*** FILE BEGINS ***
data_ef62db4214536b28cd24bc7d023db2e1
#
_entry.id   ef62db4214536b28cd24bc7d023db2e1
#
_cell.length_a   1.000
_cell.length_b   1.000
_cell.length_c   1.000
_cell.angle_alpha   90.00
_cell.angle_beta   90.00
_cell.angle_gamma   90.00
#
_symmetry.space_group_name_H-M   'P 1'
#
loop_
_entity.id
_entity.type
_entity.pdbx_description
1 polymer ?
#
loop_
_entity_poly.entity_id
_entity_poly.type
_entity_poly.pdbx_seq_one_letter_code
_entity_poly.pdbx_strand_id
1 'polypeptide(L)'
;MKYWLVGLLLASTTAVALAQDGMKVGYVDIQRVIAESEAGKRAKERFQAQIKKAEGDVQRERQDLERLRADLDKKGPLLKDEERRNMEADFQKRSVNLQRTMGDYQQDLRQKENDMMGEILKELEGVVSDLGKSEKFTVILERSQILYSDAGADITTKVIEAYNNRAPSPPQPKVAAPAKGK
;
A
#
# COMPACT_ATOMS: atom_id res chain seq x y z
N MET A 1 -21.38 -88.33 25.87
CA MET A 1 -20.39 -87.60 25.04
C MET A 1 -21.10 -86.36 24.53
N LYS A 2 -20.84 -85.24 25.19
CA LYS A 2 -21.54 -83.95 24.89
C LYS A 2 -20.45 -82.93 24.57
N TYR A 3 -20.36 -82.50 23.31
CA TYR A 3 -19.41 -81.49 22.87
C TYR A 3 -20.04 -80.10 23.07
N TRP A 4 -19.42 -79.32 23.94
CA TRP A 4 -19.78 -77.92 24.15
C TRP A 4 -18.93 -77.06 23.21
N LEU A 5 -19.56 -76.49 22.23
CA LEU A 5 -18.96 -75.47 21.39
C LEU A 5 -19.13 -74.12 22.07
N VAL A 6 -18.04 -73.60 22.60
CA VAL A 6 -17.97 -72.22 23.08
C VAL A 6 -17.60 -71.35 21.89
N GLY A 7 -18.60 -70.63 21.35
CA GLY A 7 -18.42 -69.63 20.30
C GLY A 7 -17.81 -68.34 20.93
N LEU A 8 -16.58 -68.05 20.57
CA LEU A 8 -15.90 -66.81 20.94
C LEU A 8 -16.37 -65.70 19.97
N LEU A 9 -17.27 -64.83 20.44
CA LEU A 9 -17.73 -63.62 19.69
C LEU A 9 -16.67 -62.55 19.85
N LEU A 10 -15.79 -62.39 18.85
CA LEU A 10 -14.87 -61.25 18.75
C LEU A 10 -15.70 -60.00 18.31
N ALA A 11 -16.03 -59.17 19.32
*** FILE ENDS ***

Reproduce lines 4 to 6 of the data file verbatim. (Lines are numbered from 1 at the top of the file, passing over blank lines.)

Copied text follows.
#
_cell.length_a   1.000
_cell.length_b   1.000